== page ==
As you might expect, I turned on some soft soothing music and sat in the chair beside the bed. It wasn’t long before she was asleep.” I began to think about leaving to fix my breakfast, when she awoke and saw me. She had a smile on her face and said, “You’re here. How nice.” She seemed like herself, but now I feel I should stay a while longer. At least for now, the crisis is over.

A Terrific Morning

Yesterday morning before Kate was up, I posted a tweet that said, “Feeling grateful today. At Stage 7 #Alzheimers, Kate often fails to remember my name or hers, doesn’t know her way around the house, needs help with everything, and is losing her ability to speak, HOWEVER, we still enjoy life and each other.”

I thought a while before posting it for two reasons. First, I don’t want people to think we have escaped all the negative aspects of Alzheimer’s. We haven’t. Second, I don’t want other caregivers whose situations are much different than ours to think they must be doing something wrong or they would also be enjoying life the way we have. From the start, I have wanted to provide an accurate description of our lives. It seems like being able to enjoy life while living with such a devastating disease needs to be told.

After posting the tweet, I realized that my grateful feeling could be easily followed by something that would bring me down from my perch. That could have happened. It is not unusual for us to experience such swings from high to low and back again. I am happy to say that our morning turned out to be a confirmation of our good times.

Kate was up at 7:30, in a cheerful mood, and ready for the day. We were at Panera before 8:30 and back home before 9:30. I wasn’t surprised that she wanted to rest. While she did that, I did a few household chores.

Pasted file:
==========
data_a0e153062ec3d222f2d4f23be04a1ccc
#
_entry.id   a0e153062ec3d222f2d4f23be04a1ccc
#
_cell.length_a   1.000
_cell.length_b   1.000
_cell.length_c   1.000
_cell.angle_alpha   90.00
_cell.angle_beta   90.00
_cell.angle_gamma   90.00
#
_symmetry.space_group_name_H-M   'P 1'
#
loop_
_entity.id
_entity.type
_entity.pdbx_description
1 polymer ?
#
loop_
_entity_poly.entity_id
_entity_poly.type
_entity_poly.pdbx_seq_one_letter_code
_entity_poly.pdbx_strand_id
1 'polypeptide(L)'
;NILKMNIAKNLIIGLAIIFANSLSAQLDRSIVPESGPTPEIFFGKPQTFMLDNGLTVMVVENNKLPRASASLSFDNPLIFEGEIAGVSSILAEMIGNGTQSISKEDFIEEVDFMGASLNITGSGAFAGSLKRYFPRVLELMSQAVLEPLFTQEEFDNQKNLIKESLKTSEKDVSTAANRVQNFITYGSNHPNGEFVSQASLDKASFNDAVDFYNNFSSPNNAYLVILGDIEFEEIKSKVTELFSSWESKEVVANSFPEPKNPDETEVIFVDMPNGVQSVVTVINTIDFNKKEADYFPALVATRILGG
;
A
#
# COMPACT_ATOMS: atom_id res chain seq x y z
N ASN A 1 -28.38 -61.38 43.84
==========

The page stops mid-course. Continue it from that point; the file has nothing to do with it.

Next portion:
At 10:00, she had rested enough. I asked if she would like me to read a little of Charlotte’s Web. We spent the next hour reading. We both had fun, but I found my voice was getting a bit hoarse. For the better part of the day yesterday and the day before she didn’t recognize our house as ours. I’m not sure whose she thought it was. I suggested that I show her around the house. She was ready.

We spent the next hour walking first through the kitchen, then the dining room, through the living room, and back to the family room. Along the way we made numerous stops as I told her the stories behind many of the pictures, furniture, and other items some of which had come from her parents’ house. She was enthralled. As I expected, she was particularly excited about the variety of things that had been her parents. You might think that because we had so many things of her parents and that I talked about our having them in our home she would have come to realize that she was in our home; however, I never got a sense that she recognized it as ours. In fact, three or four times she asked, “Who owns this house?” Each time I told her that we did, but it never seemed to stick.

Once again, we had had an experience that can be looked on with sadness – sadness that she doesn’t recognize her own home or the many things that should be treasured memories for her. I am just glad that with my help she can experience them in the moment. Yesterday morning was a very Happy Moment for her and for me. I am grateful.

Update on Reading

I am glad to report that Kate and I have continued reading together. We have now read The Velveteen Rabbit four times. Each time she has enjoyed it just as much as the first time. We have also read more than 100 pages of Anne Frank’s diary. Yesterday, we started Charlotte’s Web and have read more than 100 pages of it.

It has been exciting to see how much she has enjoyed everything I have read to her. She audibly expresses her reactions which seem to be appropriate to the things I am reading, for example, laughter at something funny, sadness when something bad happens.  I have been very careful not to overdo it. I stop after chapters in Charlotte’s Web and  daily entries in Frank’s diary and ask Kate if she would like to continue. So far, I have been the one to reach a stopping place. One of those times was with the diary. Kate was getting too sad, and I suggested we take a break. She agreed.

It is a special pleasure for me because I actually enjoy what we are reading as well. I’ve always liked Charlotte’s Web and had never read Frank’s diary. It is nice to add a new activity that involves both of us. The down side is that it takes away from my personal time, but I believe it is a net gain in pleasure for me.

Little Things from the Past Two Days